Michael J. Beran, PhD - Comparative Cognition (Numerical Cognition, Metacognition, Self-Control)
I have studied numerical cognition for the past 15 years in a variety of species. In particular, I have examined cognitive mechanisms underlying representation of numerosity in animals, and I have advocated that such representation is approximate rather than exact (i.e., similar to estimation) as predicted by an analog magnitude form of representation. I have found converging lines of evidence for such a mechanism underlying numerical competence through a comparative perspective (studies with monkeys, chimpanzees, adult humans, and children).
I have four additional programs of research for which I have current grant funding from the NIH or NSF. In the first, I am studying metacognition in monkeys in collaboration with David Smith. This project focuses on dissociating associative and cognitive aspects of the uncertainty responses that these monkeys will make as well as discerning the extent to which this uncertainty response will generalize across experimental tasks. In the second, I am investigating the self-control behavior of nonhuman primates through various testing paradigms. Typically, the animals are presented with situations in which delay of gratification can be examined, as well as behavioral correlates of self-control. This line of research has provided some interesting similarities and differences between the performance of the animals and that of human children, particularly in the interaction between attention to delayed rewards and delay maintenance (i.e., the ability to stay on track while delaying gratification). In the third, I am investigating the planning skills of nonhuman primates and also examining whether nonhuman primates show evidence of prospective memories like those of humans. The final project involves economic tasks given to human and nonhuman primates to examine the evolutionary foundations of cooperative decision making. For more information on any of these project, see my website at www.mjberan.com.
Sarah F. Brosnan, PhD - Cooperation and Economic Decision-Making
My lab is interested in mechanisms underlying cooperation, reciprocity, inequity, and other economic decisions in nonhuman primates from an evolutionary perspective. This includes, but is not limited to, questions of what decisions individuals make and how they make these decisions, how their social or ecological environments affect their decisions and interactions, and under what circumstances they can alter their behaviors contingent upon these inputs. Most of our reseach is conducted with the chimpanzees and capuchins at the Language Research Center. In addition, some of our research is done in collaboration with researchers at the Michale E. Keeling Center for Comparative Medicine and Research of the UT/MD Anderson Cancer Center and Zoo Atlanta. For more detail and copies of lab papers, please see the CEBUS lab website at http://www2.gsu.edu/cebuslab or my website athttp://www2.gsu.edu/sbrosnan.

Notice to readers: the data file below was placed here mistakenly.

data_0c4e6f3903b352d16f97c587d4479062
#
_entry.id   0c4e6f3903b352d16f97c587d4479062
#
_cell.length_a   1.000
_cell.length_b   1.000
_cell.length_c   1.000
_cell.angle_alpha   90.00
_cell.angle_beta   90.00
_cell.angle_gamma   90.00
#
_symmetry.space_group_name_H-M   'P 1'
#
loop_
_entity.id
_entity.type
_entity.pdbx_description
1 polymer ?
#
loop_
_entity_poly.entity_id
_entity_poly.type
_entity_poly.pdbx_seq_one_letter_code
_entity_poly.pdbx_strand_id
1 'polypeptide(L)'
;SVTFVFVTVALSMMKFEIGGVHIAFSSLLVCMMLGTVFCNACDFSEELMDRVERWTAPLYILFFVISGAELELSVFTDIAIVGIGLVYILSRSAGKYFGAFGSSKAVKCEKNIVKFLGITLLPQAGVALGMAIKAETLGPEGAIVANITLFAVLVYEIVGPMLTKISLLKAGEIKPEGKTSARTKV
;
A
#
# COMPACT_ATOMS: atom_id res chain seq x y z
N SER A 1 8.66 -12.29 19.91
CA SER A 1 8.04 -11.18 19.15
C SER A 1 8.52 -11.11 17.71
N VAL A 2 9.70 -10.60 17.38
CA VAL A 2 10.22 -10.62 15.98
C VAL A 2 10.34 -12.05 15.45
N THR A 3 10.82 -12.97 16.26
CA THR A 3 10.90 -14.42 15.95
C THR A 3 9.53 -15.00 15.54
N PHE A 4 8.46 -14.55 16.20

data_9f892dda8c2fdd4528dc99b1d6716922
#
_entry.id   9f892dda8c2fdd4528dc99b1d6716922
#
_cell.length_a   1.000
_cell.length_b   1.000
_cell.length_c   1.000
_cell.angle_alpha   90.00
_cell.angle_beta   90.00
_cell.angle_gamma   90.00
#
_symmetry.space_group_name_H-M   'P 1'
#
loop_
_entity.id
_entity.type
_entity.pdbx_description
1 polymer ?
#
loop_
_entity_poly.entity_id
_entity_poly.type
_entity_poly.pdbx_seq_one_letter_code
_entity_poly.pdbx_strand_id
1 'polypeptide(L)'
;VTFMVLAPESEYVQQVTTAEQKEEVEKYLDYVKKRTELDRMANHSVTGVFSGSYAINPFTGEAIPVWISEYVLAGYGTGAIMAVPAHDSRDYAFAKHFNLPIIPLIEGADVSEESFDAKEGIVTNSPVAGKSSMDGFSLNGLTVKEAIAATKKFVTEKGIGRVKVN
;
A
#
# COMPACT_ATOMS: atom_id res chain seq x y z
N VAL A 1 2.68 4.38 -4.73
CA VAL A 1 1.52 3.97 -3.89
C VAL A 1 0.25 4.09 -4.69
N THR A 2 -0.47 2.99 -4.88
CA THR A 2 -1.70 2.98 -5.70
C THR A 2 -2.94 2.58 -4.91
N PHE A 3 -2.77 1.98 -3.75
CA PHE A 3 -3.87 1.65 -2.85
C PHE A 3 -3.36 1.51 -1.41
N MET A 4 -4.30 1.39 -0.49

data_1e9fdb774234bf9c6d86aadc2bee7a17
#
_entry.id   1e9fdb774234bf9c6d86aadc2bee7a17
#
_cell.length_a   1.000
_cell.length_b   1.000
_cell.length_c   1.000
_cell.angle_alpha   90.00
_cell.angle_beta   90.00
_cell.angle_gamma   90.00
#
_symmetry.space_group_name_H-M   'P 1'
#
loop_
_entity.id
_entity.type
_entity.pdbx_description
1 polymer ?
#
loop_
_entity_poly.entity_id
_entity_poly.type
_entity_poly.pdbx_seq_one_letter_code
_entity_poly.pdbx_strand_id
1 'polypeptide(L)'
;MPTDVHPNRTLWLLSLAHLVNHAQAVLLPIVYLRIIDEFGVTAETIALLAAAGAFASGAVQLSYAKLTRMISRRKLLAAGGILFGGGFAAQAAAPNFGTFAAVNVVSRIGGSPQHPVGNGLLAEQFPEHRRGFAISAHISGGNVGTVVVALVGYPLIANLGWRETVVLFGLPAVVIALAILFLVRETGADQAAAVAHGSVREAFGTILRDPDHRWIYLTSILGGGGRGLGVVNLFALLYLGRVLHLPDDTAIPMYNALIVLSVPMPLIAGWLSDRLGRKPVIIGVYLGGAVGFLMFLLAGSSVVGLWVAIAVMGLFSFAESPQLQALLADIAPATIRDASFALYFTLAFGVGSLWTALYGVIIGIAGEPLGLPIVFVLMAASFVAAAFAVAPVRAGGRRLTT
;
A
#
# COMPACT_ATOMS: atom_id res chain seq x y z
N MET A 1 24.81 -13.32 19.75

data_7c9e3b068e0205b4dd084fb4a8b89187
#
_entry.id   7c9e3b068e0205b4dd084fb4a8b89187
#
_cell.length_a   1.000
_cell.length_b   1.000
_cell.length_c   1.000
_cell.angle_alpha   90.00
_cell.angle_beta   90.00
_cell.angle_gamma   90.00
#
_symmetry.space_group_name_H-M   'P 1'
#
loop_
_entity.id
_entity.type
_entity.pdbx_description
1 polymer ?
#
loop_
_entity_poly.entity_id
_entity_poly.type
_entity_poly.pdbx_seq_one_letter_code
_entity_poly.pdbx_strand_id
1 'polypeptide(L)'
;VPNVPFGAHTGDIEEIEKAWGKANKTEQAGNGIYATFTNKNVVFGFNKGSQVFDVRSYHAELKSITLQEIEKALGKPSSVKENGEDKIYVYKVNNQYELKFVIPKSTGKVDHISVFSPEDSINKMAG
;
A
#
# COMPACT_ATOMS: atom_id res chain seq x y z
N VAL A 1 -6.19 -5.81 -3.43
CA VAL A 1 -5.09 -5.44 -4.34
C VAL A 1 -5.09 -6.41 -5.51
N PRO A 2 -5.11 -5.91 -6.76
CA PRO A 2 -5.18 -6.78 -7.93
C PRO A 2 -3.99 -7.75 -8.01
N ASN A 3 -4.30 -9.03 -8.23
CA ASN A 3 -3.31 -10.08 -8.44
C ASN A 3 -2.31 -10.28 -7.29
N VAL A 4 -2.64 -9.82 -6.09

Michael Owren, PhD - Vocal Communication
My research examines vocal communication in nonhuman primates, humans, and other mammals within a broad framework of understanding how vocalizations can be used to influence the behaviors of others through direct acoustic impact, affective learning in listeners, and referential-like functions. Vocalizations of particular interest are those that are not linguistic in nature, including all primate calls, as well as emotion-related human sounds such as laughter. So-called “indexical” cues are also of particular interest, meaning aspects of signals related to characteristics that include a vocalizer’s biological sex, individual identity, and emotional state. An overarching goal is to understand nonlinguistic vocalizations in their own right, avoiding the more common approach of invoking language-based properties such a symbolic information encoding. The hope is ultimately to be able to use principles derived from nonlinguistic communication to account for the complexities of human language—not the other way around.
Studies with nonhuman primates are conducted at the GSU Language Research Center, and are currently focusing on using psychophysiological measurement to disentangle affective from cognitive responses to sounds and other stimuli. On-going work with humans is testing perceptual processing of indexical cues, as well as both inherent and learned emotional reactions. In both cases, acoustic analysis and synthesis plays a major role.
David A. Washburn, PhD - Comparative Cognition
My research emphasizes two parallel lines of inquiry, one from the perspective of comparative psychology (cognition as it is manifest across species) and the other from the perspective of human factors (individual differences in cognition and performance). These two perspectives complement one another in analysis of the psychological processes that I currently study: attention/executive function, and learning/training. Thus, recent experiments include studies of individual and group differences in attention profiles, comparative and psychometric studies of uncertainty monitoring, procedures that improve the effectiveness of computer-based instruction, the effects of spaceflight on behavior and performance, psychophysiological and cognitive predictors of vigilance, and the cognitive profiles of individuals who excel in detecting threat items in X-ray images of airport baggage.